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Lindsey Graham keeps his word

He stuck to his convictions and ignored partisan politics by being the only GOP senator to vote for Supreme Court nominee Sonia Sotomayor.

July 29, 2009

It was a profile in statesmanship, if not courage. Sen. Lindsey Graham of South Carolina was the only Republican on the Judiciary Committee to vote yes on the Supreme Court nomination of the irrefutably well-qualified Sonia Sotomayor. That Graham was the only member of his party to reject the tit-for-tat pettiness that has marked recent judicial confirmations shames his colleagues on the panel and provides a model for Republicans in the Senate as a whole.

However much they cloaked their opposition in high-minded arguments about judicial philosophy and Sotomayor's supposedly radical views, the other six Republicans on the 19-member committee were voting their party affiliation and political philosophy. The subtext was as obvious as it was crude: Republican and conservative good, Democrat and liberal bad. Sen. Orrin Hatch of Utah opposed Sotomayor even though he voted for Clinton nominees Ruth Bader Ginsburg (whose views as a lawyer were more controversial than Sotomayor's) and Stephen G. Breyer (a former protege of Democratic Sen. Edward M. Kennedy).

It would have been refreshing if the dissenters had owned up to believing -- as some senators of both parties do -- that the Supreme Court is just another political body and that the only consideration in confirmation is whether the nominee will hew to an ideological line. But the Republicans don't even get points for intellectual honesty. When President George W. Bush's nominees were before the Senate, they whined about the refusal of Democrats to focus on the sterling credentials of John G. Roberts Jr. and Samuel A. Alito Jr. Now they are doing just that.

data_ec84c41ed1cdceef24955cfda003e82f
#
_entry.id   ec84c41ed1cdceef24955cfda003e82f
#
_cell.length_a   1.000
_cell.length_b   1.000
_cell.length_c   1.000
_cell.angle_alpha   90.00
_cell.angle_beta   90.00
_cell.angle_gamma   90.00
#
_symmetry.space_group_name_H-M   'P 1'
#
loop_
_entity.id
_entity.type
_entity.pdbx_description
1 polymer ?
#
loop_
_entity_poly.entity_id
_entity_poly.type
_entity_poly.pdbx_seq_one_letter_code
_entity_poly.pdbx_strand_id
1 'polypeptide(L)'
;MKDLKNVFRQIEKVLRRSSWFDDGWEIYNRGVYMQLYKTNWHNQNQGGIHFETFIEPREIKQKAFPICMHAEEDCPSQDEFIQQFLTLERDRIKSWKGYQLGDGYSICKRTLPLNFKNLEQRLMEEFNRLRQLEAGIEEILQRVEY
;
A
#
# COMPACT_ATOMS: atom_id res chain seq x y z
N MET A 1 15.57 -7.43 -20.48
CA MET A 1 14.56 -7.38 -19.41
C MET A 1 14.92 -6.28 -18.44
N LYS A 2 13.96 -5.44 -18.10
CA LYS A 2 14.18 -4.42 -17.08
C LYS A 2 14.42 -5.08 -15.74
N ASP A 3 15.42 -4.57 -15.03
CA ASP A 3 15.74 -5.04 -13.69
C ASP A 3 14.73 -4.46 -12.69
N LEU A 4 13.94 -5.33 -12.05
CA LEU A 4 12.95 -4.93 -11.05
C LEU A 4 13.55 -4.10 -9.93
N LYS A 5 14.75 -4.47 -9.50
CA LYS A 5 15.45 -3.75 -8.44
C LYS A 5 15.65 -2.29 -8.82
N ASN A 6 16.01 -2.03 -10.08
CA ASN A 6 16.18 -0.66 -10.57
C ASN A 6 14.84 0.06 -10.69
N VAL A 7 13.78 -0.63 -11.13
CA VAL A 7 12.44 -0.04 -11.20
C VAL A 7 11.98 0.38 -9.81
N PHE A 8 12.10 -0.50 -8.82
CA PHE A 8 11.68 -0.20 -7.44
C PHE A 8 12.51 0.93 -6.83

Their defense will be familiar to any parent: "He hit me first." Indeed, Senate Democrats during the Bush administration abused their filibuster power to block even qualified judicial nominees. Like Sotomayor, Roberts and Alito were rated well qualified by the American Bar Assn. Yet half the Democrats, including then-Sen. Barack Obama, capitulated to politics and voted against Roberts.

During the Alito hearings, Graham reminded Democrats that "elections matter." He was true to his word Tuesday in supporting Sotomayor. "I didn't feel good about the election, but we lost," Graham said. Then he offered his colleagues a lesson in political science: "What I'm trying to do with my vote is to recognize that [during the Bush administration] we came perilously close to damaging an institution, the judiciary, that has held this country together in difficult times."

It's too late for those who voted no to admit that Graham is right, but other Republican senators can redeem the party by heeding his counsel when they vote on the Senate floor.

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